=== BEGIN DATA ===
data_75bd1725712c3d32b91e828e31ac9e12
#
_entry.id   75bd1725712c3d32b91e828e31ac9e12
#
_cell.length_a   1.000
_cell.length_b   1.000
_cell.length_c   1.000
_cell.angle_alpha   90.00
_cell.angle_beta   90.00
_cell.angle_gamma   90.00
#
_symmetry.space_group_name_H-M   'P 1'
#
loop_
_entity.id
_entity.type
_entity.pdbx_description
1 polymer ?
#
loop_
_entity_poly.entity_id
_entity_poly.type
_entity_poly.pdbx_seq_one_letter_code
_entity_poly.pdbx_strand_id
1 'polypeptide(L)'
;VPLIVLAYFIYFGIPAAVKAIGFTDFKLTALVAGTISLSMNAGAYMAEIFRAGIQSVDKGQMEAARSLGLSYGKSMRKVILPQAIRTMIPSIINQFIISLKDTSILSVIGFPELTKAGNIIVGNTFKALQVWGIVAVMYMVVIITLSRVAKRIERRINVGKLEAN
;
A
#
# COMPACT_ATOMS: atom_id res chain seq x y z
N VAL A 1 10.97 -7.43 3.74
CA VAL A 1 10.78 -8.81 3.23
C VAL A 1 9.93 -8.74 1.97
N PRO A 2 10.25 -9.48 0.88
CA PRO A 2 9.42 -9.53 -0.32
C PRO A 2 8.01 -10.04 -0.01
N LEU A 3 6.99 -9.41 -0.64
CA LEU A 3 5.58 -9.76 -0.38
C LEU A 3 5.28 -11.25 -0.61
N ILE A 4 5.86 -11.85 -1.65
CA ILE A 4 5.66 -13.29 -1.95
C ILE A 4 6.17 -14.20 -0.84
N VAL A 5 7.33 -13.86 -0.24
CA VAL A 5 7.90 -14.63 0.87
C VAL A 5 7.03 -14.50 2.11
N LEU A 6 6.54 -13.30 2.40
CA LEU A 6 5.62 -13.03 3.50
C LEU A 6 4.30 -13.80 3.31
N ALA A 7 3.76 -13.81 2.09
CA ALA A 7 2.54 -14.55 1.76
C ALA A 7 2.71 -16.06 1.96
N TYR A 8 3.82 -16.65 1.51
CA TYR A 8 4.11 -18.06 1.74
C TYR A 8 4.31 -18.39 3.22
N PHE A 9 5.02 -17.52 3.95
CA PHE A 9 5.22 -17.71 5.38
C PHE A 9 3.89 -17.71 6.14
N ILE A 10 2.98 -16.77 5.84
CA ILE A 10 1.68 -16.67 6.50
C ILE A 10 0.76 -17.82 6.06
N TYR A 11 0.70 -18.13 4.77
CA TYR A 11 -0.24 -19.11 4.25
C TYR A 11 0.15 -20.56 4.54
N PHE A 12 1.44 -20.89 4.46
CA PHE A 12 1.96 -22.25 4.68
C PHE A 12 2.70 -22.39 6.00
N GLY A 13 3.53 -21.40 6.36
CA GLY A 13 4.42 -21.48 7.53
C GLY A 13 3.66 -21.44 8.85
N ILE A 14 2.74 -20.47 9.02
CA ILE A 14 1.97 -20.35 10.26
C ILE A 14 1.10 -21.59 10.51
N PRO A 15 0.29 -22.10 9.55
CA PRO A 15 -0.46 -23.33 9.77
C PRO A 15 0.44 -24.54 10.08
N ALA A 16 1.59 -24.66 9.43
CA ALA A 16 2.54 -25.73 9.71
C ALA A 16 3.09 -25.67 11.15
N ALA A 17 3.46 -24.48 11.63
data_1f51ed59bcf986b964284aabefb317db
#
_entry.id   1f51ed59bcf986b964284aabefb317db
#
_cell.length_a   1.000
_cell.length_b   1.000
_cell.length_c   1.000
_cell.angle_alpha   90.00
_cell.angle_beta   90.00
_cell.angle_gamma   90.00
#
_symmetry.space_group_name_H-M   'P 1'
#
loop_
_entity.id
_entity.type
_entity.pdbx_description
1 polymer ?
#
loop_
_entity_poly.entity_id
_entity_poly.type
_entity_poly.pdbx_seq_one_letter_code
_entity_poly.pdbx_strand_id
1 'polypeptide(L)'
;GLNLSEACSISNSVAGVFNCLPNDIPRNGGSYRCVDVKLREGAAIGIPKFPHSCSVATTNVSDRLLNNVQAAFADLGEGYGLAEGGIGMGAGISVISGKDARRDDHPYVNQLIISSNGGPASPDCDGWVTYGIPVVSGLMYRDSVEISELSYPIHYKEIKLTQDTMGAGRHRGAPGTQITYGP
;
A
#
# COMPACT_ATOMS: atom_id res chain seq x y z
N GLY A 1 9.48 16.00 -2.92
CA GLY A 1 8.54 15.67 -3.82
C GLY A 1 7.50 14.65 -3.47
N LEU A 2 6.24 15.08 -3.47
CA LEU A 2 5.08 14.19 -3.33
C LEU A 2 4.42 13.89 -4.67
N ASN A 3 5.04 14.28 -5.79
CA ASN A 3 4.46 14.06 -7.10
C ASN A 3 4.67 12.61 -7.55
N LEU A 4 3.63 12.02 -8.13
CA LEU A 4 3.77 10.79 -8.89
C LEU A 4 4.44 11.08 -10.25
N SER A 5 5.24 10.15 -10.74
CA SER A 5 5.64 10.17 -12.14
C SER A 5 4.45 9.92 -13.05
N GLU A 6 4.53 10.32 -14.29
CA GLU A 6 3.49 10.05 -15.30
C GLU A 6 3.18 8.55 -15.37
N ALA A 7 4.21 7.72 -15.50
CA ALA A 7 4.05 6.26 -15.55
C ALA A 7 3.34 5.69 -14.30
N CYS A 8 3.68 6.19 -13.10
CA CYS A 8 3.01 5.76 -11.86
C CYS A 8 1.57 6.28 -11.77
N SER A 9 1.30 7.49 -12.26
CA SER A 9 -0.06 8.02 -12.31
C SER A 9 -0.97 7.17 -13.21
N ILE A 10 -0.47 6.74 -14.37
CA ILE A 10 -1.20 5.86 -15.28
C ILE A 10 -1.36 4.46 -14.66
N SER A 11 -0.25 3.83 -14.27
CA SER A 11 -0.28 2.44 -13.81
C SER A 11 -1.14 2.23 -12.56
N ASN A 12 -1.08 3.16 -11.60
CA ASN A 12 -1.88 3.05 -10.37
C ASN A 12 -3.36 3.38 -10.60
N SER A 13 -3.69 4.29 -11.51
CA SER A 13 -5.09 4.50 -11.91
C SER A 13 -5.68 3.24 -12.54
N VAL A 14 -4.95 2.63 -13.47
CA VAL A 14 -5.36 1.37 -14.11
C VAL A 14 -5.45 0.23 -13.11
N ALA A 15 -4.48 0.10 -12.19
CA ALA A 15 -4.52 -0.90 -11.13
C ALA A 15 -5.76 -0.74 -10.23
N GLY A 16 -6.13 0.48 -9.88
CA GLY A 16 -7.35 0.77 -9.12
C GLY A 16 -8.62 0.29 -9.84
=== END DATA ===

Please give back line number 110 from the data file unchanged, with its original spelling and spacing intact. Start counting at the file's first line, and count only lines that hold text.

N GLY A 1 9.48 16.00 -2.92